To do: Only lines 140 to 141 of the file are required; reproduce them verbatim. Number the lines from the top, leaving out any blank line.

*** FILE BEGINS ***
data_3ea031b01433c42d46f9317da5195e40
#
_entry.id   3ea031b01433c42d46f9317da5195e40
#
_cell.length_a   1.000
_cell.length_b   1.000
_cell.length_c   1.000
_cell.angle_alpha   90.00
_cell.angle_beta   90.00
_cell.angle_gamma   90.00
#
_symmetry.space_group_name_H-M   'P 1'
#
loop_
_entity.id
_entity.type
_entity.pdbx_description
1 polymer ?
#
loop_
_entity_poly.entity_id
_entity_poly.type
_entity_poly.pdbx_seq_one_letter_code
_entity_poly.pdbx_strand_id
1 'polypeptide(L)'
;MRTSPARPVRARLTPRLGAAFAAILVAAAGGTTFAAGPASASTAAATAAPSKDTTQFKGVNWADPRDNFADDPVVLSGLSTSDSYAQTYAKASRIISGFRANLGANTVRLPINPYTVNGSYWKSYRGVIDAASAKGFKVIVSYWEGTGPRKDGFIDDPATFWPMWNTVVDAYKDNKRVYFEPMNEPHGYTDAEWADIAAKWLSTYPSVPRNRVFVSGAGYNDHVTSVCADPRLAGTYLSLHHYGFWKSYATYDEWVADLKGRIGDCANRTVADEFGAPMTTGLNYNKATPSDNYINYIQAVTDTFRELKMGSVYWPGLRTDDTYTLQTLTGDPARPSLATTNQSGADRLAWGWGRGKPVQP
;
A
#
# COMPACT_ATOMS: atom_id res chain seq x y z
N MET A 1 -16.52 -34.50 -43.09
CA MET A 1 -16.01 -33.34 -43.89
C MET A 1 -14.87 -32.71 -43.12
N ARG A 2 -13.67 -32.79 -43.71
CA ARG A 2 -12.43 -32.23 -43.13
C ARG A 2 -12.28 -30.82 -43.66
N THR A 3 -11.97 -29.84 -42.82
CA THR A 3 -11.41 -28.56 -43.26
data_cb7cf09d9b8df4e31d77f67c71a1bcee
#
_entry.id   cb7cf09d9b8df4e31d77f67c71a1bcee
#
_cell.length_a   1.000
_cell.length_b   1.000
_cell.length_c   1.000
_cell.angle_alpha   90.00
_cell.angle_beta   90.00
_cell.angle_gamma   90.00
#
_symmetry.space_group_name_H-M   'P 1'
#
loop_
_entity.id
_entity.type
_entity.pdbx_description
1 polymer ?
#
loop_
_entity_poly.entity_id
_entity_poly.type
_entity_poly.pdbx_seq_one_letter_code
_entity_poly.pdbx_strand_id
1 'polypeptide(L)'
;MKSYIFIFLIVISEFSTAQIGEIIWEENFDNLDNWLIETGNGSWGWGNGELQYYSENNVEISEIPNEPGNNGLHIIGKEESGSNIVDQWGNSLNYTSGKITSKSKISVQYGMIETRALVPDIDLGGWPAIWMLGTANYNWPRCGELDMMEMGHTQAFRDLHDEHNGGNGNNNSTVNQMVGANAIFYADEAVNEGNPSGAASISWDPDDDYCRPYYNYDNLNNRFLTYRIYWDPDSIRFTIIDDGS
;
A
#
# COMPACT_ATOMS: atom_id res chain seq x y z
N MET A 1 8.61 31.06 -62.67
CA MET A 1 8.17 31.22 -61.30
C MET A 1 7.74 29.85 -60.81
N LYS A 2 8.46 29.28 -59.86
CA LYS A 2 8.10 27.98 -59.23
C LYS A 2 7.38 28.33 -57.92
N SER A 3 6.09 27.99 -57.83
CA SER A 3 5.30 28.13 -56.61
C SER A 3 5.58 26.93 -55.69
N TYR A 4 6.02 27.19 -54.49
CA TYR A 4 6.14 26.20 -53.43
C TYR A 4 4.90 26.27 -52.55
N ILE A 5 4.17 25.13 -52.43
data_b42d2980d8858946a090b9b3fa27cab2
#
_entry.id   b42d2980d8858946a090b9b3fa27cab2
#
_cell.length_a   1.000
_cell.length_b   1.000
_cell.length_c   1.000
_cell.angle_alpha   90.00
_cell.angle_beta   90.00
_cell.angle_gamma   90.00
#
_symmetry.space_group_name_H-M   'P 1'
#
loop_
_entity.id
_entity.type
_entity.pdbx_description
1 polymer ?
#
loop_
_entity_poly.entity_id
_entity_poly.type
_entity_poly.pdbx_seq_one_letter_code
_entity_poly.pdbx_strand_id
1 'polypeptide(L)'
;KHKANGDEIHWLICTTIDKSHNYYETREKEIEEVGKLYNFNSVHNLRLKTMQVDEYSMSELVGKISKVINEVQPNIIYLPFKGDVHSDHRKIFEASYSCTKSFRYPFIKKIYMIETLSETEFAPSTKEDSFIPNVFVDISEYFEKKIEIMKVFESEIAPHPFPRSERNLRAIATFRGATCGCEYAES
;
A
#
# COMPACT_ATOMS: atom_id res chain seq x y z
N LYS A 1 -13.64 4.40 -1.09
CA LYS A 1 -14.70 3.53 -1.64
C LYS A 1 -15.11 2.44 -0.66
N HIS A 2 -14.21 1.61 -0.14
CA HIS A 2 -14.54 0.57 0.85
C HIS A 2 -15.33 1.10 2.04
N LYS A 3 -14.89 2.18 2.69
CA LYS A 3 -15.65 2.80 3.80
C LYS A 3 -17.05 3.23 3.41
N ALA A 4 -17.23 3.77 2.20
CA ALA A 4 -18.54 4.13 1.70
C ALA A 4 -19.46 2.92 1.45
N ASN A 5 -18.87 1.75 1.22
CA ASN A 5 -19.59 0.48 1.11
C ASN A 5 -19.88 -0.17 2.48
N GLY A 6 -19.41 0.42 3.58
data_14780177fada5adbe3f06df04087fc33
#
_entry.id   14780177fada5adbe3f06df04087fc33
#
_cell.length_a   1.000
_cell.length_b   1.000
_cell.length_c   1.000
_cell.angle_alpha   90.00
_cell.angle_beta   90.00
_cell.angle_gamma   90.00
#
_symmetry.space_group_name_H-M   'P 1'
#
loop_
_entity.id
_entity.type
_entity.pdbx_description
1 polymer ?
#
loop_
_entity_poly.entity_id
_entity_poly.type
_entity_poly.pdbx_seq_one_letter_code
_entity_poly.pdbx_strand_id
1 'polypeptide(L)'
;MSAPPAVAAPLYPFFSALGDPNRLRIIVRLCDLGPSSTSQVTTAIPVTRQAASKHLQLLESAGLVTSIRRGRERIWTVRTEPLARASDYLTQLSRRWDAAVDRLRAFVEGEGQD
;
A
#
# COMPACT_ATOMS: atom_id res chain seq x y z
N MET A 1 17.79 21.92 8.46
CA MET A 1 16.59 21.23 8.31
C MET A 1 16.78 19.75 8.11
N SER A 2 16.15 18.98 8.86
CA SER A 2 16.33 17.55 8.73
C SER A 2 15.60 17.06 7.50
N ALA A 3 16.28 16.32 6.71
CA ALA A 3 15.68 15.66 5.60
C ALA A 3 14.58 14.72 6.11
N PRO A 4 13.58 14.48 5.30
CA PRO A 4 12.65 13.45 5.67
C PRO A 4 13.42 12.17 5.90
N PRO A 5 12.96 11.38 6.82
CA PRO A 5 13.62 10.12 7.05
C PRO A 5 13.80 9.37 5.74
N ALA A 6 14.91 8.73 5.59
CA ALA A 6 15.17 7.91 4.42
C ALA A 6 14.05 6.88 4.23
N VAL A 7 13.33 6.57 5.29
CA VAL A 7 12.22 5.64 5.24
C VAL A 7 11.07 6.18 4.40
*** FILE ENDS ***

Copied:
#
loop_